In our address book
In our address book
Trying on Nico’s contemporary classic eyewear
Words by Noah Russell
A visit to eyewear designer Nico Thompson, one of RBKC’s newest creative companies
The Former Factory
Canalot Studios is a short walk from Westbourne Park, on the banks of the Grand Union Canal. This former Victorian factory is now a hub for West London’s creative entrepreneurs, with large windows and bright communal spaces overlooking the water.
One of the studios is occupied by Nico Thompson Eyewear. The room is decorated with tasteful pieces of antique furniture, while the shelves on the walls display a collection of stylish sunglasses. And, on a sunny afternoon in early summer, we visited to learn the story behind the brand.
Nico comes from a family of opticians. His grandfather, Leonard, left Sheffield aged 14 and began working in a London glazing factory. After fighting in the Second World War, he took an evening degree in optometry, before moving to East Sussex and setting up an optician’s practice in Hove. Eventually his son, Alan, joined the business, and a second practice in Sussex was opened.
A Family Affair
In 1992 the family relocated to Cobham, in Surrey. This was where Nico grew up, and he soon started spending weekends in his father’s opticians. The practice contained a laboratory, where he learnt how to glaze during the summer holidays, but he had no plans to join the family firm: ‘My father very much told me not to do it,’ Nico explains. ‘He’s a very generous and loving man, and he was like: go and enjoy yourself. So I went to university, studied History of Art.’
The Cobham practice, Ellis & Thompson, also contained a store room with boxes of ‘dead’ stock: old frames that had never been worn or sold. While at university, Nico began glazing these frames with tinted lenses and selling them to fellow students as funky sunglasses.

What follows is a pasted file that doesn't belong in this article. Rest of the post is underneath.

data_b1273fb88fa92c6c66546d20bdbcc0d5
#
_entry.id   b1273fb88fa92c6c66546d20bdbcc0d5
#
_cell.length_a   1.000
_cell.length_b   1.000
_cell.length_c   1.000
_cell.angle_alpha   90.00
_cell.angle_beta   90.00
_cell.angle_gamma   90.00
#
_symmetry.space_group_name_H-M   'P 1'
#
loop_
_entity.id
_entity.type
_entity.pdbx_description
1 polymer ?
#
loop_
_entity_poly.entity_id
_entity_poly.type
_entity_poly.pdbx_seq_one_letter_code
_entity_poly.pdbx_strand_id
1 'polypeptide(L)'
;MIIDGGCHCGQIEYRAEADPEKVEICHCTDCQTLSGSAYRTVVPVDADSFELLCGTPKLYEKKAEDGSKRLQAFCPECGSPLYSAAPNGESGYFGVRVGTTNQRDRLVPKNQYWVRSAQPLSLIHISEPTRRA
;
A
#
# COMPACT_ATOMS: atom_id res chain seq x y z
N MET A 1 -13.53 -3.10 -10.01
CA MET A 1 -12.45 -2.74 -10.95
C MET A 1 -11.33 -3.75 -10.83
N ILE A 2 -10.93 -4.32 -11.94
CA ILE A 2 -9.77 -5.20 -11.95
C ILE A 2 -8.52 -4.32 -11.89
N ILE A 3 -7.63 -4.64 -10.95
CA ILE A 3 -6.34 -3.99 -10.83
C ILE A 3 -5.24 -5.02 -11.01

At that point Nico takes out a tray of vintage frames from the 70s, showing some of the outlandish styles that were popular at the time. ‘This is the kind of thing I sold at university – just wacky pieces for people of that age. I try to buy new vintage, never been worn, but it’s hard to find something mint. That was part of the reason for creating my own brand, because vintage is obviously a finite resource.’
Vintage & Contemporary
When designing his brand, Nico wanted to borrow from both vintage and contemporary – traditional styles with a bit of an edge. So in 2016 he designed his first pair of sunglasses, with a wide but shallow frame and chunky temples, as well as a thick metal bar connecting the temples to the frame, now known as the Original NICO.
The next year he created NICO II, wayfarer-style sunglasses with thinner frames on the face but thicker temples on the sides. ‘Sunglasses are meant to have a bit of weight; they’re often a statement. And the thicker acetate draws more attention to the colours.’
From then on, he has designed one new pair of eyewear each year, until 2021, when NICO V came out. ‘Each year I’ve done something new, so there’s been an evolution. Each element of the brand has come slowly, so that now I have this finished collection.’
Along with the Originals Collection, formed of five styles, Nico now has a showroom room at Canalot Studios. ‘Kensington and Chelsea always had a creative edge – back in the day, all the musicians used to hang around here – and I’ve always known people who lived in the area. And I just think it’s a lovely neighbourhood, the ultimate London.’
My Bread & Butter
Equally, Nico was drawn to the creative community at Canalot Studios, after a collaborator recommended the address. ‘I love the character of the Victorian brickwork, the high ceilings. This is where people will come for their fittings: it’s a calm, welcoming space to have a personal experience.’
It’s certainly a step up from the private consultations, when Nico arrived at offices and homes with a pair of suitcases filled with frames. That said, people enjoy the personal element of a private consultation, especially in a neighbourhood like this one.
‘Eventually I want to open a boutique shop in the area, but consultations are still my bread and butter. So I’m very chuffed to be here and use it as a springboard to establish myself.’
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